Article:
As helpful as the trade was, the Spurs eliminated the Mavs in 2010.

In the 2010 offseason, GM Nelson made another great trade and acquired Tyson Chandler.   Chandler would prove to be the defensive Ying to Dirk's offensive Yang.

Following the title run, Mark Cuban decided to make the unheard of decision to implode a title team.  It really boiled down to some simple math. Cuban was willing to let Tyson Chandler go in order to have cap space that he might use to recruit a young star to replace Dirk as the face of his franchise.

It seemed like putting Cuban's investment in front of Dirk's chance to win multiple titles.

As a fan, I was livid. We finally have a center who really compliments Dirk and we let him go to chase Deron Williams?  A punk point guard who wasn't that good and got a hall of fame coach fired?

It was insane.  It was as if Cuban had no recollection of all the futile efforts he had made over the years to try to sign Karl Malone,  Kevin Garnett, et al.

The front line of Dirk, Chandler, and Marion was as good as there was in basketball.  Stevenson slotted perfectly as a stopper at the 2. Butler was coming back from injury. Kidd was a marginal starter, but all the team needed was an athletic point who could do alright against Parker to split time with Kidd.

Cuban gambled against their age.  Time has proven that Dirk and Chandler had at least 4 good years left in them as starters and Marion had 3.

It was a bad gamble.  Every year the cream of the NBA passed.  Donnie Nelson went garage saleing for cheap players on short deals and did what he could,  but Rick Carlisle runs off half of the players Nelson brought in.

The team has been a marginal playoff team with little hopes of winning a title since.

And it gets worse.   Chad Ford likes to tell this story.  In the 2013 draft, newspapers had been reporting that the Mavericks were looking to pick PG Michael Carter-Williams in the first round if he fell to them.  Donnie Nelson had his eye on SF Giannis Antetokounmpo.  Instead of picking him, Cuban instructed Nelson to move the pick -- in all likeness for a little additional cap savings for the coming free agency effort.

Dallas traded down to 16 and missed him.

We ended up picking Shane Larkin, a run of the mill backup point guard instead of landing a guy Ford calls the second best player in the draft.

Heck, I would have been happy with Olynyk.

Finally last year Nelson reacquired Tyson Chandler and made a late trade for Rajon Rondo.  It seems pretty clear Nelson wanted Rondo and Carlisle never did.  That the team acquired Rondo suggests Cuban was the tie-breaker in the Mavs brain trust.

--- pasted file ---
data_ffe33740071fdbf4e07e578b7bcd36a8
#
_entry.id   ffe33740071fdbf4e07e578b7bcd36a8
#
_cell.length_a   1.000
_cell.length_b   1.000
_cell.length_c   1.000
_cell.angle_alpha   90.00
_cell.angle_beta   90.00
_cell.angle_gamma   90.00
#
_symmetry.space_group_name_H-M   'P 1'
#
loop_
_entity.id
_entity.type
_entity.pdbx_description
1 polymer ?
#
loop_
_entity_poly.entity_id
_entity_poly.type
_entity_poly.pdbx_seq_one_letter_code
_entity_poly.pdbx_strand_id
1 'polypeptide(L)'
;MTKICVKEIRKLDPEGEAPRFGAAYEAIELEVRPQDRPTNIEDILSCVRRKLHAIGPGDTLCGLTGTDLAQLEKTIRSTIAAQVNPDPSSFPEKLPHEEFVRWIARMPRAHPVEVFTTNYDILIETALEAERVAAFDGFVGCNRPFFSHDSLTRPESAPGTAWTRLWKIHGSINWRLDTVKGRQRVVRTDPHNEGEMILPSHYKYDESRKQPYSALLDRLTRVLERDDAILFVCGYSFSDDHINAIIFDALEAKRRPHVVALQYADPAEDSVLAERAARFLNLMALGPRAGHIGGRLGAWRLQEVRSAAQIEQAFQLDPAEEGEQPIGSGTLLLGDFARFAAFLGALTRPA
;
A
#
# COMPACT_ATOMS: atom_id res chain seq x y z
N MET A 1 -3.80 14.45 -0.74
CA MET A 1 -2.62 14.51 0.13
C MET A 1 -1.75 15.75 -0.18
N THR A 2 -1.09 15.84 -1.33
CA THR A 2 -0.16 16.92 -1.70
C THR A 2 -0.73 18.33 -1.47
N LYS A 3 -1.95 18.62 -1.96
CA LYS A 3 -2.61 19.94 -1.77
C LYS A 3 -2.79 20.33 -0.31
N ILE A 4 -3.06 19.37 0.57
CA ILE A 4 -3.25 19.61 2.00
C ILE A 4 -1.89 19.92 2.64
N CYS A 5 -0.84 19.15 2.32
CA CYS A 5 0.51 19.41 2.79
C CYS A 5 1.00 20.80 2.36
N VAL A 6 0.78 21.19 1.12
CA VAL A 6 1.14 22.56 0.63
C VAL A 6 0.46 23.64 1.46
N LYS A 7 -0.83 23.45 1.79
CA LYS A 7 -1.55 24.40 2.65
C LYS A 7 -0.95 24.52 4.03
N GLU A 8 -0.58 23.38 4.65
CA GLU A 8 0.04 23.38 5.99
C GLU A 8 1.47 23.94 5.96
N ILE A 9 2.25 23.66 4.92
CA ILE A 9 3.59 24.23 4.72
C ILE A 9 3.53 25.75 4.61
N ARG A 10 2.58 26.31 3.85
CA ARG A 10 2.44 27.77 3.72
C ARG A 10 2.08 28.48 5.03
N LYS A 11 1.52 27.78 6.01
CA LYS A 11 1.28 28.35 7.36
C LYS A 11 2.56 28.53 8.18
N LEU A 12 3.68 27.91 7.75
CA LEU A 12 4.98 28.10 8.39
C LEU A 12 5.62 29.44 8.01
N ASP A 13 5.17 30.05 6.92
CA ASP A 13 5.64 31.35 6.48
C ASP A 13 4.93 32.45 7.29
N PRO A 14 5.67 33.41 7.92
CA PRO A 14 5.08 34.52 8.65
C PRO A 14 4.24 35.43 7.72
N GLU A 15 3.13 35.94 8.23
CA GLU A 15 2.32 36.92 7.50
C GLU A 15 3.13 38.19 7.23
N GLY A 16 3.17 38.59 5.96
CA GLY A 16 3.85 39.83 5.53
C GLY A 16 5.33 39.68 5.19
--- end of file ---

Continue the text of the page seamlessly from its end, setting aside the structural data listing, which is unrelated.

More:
The resulting team had the talent level to match up against any of the title teams, but Carlisle successfully wore down Rondo and Rondo quit on the team.  I definitely saw the first part coming...Probably the only person who didn't see the potential for Rondo to get run out by Carlisle was the only person who could potentially reign in Dallas's "ELITE" 1 title coach --- Mark Cuban.

With Rondo off the table, the idea of gambling the remaining roster on a play for either of the two Texans, DeAndre Jordan or LaMarcus Aldridge, seemed reasonable to Cuban. 

After the season Rondo was kind of bizarrely quoted as saying he would resign in Dallas if they would get rid of Carlisle.

I think I'd have strongly preferred if Cuban got rid of  Carlisle, the cog in the talent acquisition and retention process and brought the old guys back for another run, rather than embracing a tear down on a talent gamble.

While I don't fault Cuban in any way, shape, or form for "blowing" the signing effort of DeAndre Jordan,  (I actually give him a great deal of credit for targeting the right guy and almost pulling it off)  the effort and it's failure does amount to starting over in building up to having the talent to become a contending level team.   Even with a GM as good as Nelson and a motivated owner once more willing to spend aggressively, that is likely a 3-4 year process. It is unlikely Dirk will be around to see it completed.

I am so disappointed for Dirk.  After his career here and sacrificing money a few years ago to give the braintrust more cap space to put talent around him, it is just horribly sad.

I wish the NBA would make a one time exception and let the Mavs just pay Dirk the whole team cap this year.

I don't hate Cuban as a person at all, but as a Dirk fan from before day 1 with the Mavs, I wonder if where his title count would be if we had got Redd, kept Nash, had never reacquired Kidd, kept the 2011 team together, drafted Antetokounmpo, etc.

I think we very much would have been a peer to San Antonio over the last 15 years.

To me, almost every bad decision was largely Cuban's.

But I do not hate Mark Cuban.

I just don't like that guy who owns the Mavericks.